A mixed breed (miniature schnauzer) dog, 12 years, spayed femaleThe dog was presented in 2003 with a growth in the ventral neck region (approximately 3cm diameter). The mass was excised at that time and in 2005 the mass had re-grown. Again the tumor was excised and a diagnosis similar to the 2003 evaluation was made.
A round mass, 2-2.5cm in diameter was attached to the left thyroid gland.
A soft tissue mass from the ventral neck consists of a very cellular mass, a neuroendocrine neoplasm (Fig.Â 4-1).Â The cells are in packets separated by a thin vascularized stroma.Â Peripheral to the mass are numerous satellite nodules with tumor invasion of the lymphatics.Â The lesion was immunohistochemically positive for thryocalcitonin and negative for thyroglobulin and parathormone.
Mass: Thyroid carcinoma parafollicular
CBC and chemistries were all unremarkable except for slight elevation of ALP and ALT, both in the 300s.Â The animal had slightly elevated ionized calcium at 1.5.Â Total calcium was normal.Â Urinalysis was unremarkable.Â Thoracic and abdominal radiographs and abdominal ultrasound were unremarkable.Â No evidence of metastatic disease was found.Â Sections of the neoplasm were immunostained to confirm the biologic activity of the tumor
Incidence: The C-cell thyroid parafollicular cells are seen most frequently in adult cattle2,11, aged horses9 and infrequently in other domestic species.12,22 As bulls age there is an increased incidence of neoplastic C-cells, especially where bulls are fed high calcium diets.13 Multiple endocrine tumors have been associated with pheochromocytoma in bulls with C-cell tumors.19 In the dog, a pheochromocytoma has been also associated with parathyroid chief cell hyperplasia.15 In a histochemical study of 33 thyroid carcinomas in the dog, 36% were of C-cell original and 64% were from thyroid follicle cells.4 The affect on the elevated calcium is uncertain.Â In adult bulls, various skeletal lesions have been associated with C-cell neoplasia.20 In man, prominent bone lesions have not been reported as the result of excessive calcitonin.14
Fibrovascular tissue, ventral neck (per contributor): C-cell (parafollicular) carcinoma, mixed breed dog (Canis familiaris), canine.
In domestic animals, most thyroid neoplasms are thyroid follicular cell tumors or C-cell (also called parafollicular or medullary) tumors.Â These tumors can have similar (endocrine/neuroendocrine) histologic features, ie.Â packets and trabeculae of epithelioid cells supported by a fine fibrovascular stroma.Â While C-cell carcinomas may have pallisading of columnar cells along the periphery of the lobules, dense bands of connective tissue, and/or amyloid deposits, and thyroid follicular cell tumors usually have some follicular differentiation, immunohistochemistry may be needed to differentiate between thyroid follicular cell tumors and C-cell tumors.Â One study4 suggested that C-cell tumors have been underdiagnosed when the diagnosis was based on histologic evaluation of H&E stained sections alone.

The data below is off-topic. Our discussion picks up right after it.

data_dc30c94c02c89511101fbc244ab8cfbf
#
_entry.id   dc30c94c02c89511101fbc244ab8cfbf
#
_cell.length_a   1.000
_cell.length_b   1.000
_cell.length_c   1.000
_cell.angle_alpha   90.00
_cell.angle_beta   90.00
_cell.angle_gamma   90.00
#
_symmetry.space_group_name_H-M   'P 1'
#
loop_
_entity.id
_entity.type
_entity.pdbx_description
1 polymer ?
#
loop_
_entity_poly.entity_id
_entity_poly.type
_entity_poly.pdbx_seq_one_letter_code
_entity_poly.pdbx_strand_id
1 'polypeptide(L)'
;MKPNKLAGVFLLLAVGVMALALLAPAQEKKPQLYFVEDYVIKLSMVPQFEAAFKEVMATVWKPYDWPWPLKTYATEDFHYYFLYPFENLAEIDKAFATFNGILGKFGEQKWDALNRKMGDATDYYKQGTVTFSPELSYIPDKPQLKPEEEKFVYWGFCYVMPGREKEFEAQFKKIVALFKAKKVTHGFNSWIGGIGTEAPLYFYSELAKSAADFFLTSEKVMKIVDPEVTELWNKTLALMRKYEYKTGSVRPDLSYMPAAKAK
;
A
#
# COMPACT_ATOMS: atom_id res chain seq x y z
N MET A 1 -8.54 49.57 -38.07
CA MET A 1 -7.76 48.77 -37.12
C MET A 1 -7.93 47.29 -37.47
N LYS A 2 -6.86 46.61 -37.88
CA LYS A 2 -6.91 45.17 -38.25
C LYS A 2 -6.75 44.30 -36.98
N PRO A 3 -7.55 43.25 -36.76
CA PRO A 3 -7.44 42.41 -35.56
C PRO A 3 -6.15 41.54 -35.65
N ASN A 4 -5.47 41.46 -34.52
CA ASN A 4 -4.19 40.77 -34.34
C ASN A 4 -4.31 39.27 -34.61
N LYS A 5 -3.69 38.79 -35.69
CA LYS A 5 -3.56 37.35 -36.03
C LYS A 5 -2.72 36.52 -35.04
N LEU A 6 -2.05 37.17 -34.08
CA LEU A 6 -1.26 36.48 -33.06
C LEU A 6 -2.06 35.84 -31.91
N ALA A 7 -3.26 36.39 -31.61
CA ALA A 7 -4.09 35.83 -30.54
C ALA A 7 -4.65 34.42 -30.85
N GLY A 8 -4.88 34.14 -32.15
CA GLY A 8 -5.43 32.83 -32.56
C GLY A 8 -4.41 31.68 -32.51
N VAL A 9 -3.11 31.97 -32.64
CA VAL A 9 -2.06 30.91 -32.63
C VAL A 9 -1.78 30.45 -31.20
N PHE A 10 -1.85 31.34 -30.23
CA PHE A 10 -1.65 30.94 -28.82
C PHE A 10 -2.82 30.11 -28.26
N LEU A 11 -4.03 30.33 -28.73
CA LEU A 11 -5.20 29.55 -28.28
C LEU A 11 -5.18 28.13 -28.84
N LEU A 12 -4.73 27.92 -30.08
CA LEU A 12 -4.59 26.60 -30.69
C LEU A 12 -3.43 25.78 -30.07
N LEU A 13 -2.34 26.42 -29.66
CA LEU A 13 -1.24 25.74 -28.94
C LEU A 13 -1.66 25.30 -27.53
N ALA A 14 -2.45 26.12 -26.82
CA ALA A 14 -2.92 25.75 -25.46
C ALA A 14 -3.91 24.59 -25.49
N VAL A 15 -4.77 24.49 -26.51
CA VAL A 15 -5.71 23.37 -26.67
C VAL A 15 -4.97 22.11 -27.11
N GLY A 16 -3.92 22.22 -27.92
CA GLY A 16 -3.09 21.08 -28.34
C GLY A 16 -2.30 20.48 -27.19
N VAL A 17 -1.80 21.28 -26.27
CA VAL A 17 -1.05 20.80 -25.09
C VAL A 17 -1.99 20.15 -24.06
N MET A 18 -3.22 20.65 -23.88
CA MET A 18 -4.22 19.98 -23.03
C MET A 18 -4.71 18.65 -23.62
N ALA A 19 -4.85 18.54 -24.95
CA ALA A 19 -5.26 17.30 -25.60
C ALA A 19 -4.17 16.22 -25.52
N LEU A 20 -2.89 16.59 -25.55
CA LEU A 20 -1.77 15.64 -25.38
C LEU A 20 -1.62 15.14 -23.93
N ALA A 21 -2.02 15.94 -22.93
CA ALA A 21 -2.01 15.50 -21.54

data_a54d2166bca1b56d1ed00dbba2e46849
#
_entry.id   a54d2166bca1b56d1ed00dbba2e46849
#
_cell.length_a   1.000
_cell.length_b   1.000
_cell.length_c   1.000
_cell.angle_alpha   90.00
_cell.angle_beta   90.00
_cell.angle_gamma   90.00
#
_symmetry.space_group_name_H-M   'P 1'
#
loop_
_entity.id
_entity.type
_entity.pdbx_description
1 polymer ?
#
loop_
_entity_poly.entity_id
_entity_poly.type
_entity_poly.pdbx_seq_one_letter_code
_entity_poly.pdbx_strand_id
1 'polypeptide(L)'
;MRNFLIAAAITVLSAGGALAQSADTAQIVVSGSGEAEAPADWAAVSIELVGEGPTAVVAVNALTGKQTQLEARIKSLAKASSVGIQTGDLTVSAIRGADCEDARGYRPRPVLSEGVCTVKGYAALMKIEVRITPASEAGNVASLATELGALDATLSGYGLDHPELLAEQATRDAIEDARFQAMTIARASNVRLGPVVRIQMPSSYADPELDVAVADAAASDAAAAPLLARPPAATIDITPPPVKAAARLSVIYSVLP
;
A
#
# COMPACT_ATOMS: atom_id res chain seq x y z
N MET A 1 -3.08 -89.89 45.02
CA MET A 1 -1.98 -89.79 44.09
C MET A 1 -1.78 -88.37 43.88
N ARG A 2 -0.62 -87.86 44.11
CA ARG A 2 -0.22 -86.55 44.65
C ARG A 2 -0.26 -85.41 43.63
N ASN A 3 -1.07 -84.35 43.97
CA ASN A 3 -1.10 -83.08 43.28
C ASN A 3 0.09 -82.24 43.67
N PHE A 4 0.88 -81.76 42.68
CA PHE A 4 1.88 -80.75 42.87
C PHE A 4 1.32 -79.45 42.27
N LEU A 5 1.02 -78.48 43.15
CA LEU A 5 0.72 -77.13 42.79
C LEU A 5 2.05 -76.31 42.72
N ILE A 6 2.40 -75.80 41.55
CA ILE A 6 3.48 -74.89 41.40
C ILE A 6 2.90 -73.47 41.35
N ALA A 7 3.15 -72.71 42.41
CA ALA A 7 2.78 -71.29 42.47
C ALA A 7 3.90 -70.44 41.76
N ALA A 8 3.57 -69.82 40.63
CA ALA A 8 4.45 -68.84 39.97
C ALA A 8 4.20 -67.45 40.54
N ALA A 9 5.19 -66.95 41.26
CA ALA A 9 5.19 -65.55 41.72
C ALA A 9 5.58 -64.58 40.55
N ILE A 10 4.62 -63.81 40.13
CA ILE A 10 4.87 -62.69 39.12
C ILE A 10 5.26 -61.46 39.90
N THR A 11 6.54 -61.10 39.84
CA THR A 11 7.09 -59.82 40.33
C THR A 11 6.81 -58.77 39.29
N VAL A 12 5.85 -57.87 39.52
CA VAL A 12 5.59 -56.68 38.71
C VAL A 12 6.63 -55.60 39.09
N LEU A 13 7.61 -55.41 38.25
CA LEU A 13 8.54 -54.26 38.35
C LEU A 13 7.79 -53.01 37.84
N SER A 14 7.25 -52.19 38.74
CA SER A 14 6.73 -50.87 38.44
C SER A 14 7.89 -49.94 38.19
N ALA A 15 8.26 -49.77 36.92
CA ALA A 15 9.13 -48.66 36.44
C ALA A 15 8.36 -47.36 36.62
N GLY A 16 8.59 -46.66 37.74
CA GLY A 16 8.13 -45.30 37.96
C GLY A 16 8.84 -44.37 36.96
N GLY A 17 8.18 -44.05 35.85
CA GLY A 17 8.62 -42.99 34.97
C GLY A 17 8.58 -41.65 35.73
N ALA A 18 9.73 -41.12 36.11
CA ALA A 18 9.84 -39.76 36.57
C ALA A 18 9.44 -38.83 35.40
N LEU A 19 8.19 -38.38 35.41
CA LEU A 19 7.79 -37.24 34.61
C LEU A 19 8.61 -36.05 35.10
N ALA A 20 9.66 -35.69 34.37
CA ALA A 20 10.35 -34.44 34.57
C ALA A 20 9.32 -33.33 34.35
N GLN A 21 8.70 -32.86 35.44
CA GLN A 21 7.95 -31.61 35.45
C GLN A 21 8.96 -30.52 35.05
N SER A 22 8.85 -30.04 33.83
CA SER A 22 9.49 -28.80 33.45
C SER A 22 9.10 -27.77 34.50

C-cell neoplasms exhibit positive cytoplasmic immunoreactivity for calcitonin and are negative for thyroglobulin.Â The sensitivity for thyroglobulin for thyroid carcinomas is 90.5% alone, but if it is combined with TTF-1, that sensitivity increases to 95.2%.16 TTF-1, thryoid transcription factor, is expressed in the thyroid, brain, and lung during early embryogenesis, and the thyroid cells and bronchioloalveolar epithelial cells following birth.Â In the lung, it activates surfactant proteins and Clara cell secretory protein gene promoters.1 In the thyroid gland, it activates many factors including thyroglobulin, thyroperoxidase, thyrotropin receptor, and thyroid peroxidase.5,6,8,10,18 When positive, TTF-1 is diffusely located within the nucleus and never in the cytoplasm.Â In one study, approximately 50% of the C-cell neoplasms also stained positive for TTF-1, therefore it is not suitable to use as a single marker.16
C-cell tumors in bulls, often occur concurrently with bilateral pheochromocytomas and pituitary adenomas.4 Multiple endocrine tumors are thought to arise due to a simultaneous neoplastic mutation of multiple endocrine cell populations of neural crest origin in the same individual.3,23 In humans, multiple endocrinen neoplasia type 2 (MEN-2) occurs in an autosomal dominant pattern, and is classified into three clinical manifestations.17 MEN-2A is characterized by the presence of a medullary thyroid carcinoma in addition to a pheochromocytoma and multiple tumors of the parathyroid gland.7 MEN-2B consists of a medullary thyroid carcinoma, a pheochromocytoma, ganglioneuromatosis, and marfanoid habitus.21 FMTC syndrome, is the third form of MEN-2 and is defined as the development of a medullary thyroid carcinoma and a low incidence of other clinical manifestations of either MEN-2A or MEN-2B.7
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